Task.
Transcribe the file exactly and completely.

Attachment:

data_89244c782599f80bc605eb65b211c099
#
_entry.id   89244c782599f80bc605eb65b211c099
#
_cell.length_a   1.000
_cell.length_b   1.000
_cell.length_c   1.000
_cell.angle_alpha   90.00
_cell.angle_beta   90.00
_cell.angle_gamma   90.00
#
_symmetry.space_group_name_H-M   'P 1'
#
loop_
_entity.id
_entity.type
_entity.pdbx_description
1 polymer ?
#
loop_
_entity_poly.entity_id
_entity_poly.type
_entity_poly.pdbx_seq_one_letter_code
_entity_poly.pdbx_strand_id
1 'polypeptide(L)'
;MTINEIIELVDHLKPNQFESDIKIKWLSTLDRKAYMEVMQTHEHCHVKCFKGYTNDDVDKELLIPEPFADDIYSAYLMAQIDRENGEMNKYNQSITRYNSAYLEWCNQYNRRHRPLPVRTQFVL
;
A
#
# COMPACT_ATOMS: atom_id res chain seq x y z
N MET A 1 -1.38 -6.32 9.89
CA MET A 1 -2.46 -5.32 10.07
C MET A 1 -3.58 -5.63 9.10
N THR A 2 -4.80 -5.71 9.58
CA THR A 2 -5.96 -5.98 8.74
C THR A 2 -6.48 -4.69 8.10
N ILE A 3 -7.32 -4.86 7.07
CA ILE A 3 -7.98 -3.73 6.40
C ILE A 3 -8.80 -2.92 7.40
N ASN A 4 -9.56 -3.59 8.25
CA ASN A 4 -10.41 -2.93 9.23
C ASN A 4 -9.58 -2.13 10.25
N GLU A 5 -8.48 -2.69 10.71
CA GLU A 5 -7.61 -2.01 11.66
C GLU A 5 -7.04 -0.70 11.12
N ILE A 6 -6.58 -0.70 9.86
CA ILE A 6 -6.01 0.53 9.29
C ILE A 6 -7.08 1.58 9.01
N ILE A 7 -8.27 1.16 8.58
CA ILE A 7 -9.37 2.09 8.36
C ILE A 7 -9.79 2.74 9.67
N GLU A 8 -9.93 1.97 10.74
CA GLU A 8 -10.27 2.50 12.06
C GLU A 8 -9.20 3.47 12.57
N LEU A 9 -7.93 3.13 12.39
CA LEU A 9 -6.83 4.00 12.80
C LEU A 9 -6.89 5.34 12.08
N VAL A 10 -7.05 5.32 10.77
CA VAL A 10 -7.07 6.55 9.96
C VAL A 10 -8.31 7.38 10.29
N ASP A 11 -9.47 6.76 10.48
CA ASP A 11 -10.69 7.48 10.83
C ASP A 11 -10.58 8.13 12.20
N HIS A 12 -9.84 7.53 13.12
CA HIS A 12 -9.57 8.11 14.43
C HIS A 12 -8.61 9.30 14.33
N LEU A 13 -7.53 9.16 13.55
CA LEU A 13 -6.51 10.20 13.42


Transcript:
data_89244c782599f80bc605eb65b211c099
#
_entry.id   89244c782599f80bc605eb65b211c099
#
_cell.length_a   1.000
_cell.length_b   1.000
_cell.length_c   1.000
_cell.angle_alpha   90.00
_cell.angle_beta   90.00
_cell.angle_gamma   90.00
#
_symmetry.space_group_name_H-M   'P 1'
#
loop_
_entity.id
_entity.type
_entity.pdbx_description
1 polymer ?
#
loop_
_entity_poly.entity_id
_entity_poly.type
_entity_poly.pdbx_seq_one_letter_code
_entity_poly.pdbx_strand_id
1 'polypeptide(L)'
;MTINEIIELVDHLKPNQFESDIKIKWLSTLDRKAYMEVMQTHEHCHVKCFKGYTNDDVDKELLIPEPFADDIYSAYLMAQIDRENGEMNKYNQSITRYNSAYLEWCNQYNRRHRPLPVRTQFVL
;
A
#
# COMPACT_ATOMS: atom_id res chain seq x y z
N MET A 1 -1.38 -6.32 9.89
CA MET A 1 -2.46 -5.32 10.07
C MET A 1 -3.58 -5.63 9.10
N THR A 2 -4.80 -5.71 9.58
CA THR A 2 -5.96 -5.98 8.74
C THR A 2 -6.48 -4.69 8.10
N ILE A 3 -7.32 -4.86 7.07
CA ILE A 3 -7.98 -3.73 6.40
C ILE A 3 -8.80 -2.92 7.40
N ASN A 4 -9.56 -3.59 8.25
CA ASN A 4 -10.41 -2.93 9.23
C ASN A 4 -9.58 -2.13 10.25
N GLU A 5 -8.48 -2.69 10.71
CA GLU A 5 -7.61 -2.01 11.66
C GLU A 5 -7.04 -0.70 11.12
N ILE A 6 -6.58 -0.70 9.86
CA ILE A 6 -6.01 0.53 9.29
C ILE A 6 -7.08 1.58 9.01
N ILE A 7 -8.27 1.16 8.58
CA ILE A 7 -9.37 2.09 8.36
C ILE A 7 -9.79 2.74 9.67
N GLU A 8 -9.93 1.97 10.74
CA GLU A 8 -10.27 2.50 12.06
C GLU A 8 -9.20 3.47 12.57
N LEU A 9 -7.93 3.13 12.39
CA LEU A 9 -6.83 4.00 12.80
C LEU A 9 -6.89 5.34 12.08
N VAL A 10 -7.05 5.32 10.77
CA VAL A 10 -7.07 6.55 9.96
C VAL A 10 -8.31 7.38 10.29
N ASP A 11 -9.47 6.76 10.48
CA ASP A 11 -10.69 7.48 10.83
C ASP A 11 -10.58 8.13 12.20
N HIS A 12 -9.84 7.53 13.12
CA HIS A 12 -9.57 8.11 14.43
C HIS A 12 -8.61 9.30 14.33
N LEU A 13 -7.53 9.16 13.55
CA LEU A 13 -6.51 10.20 13.42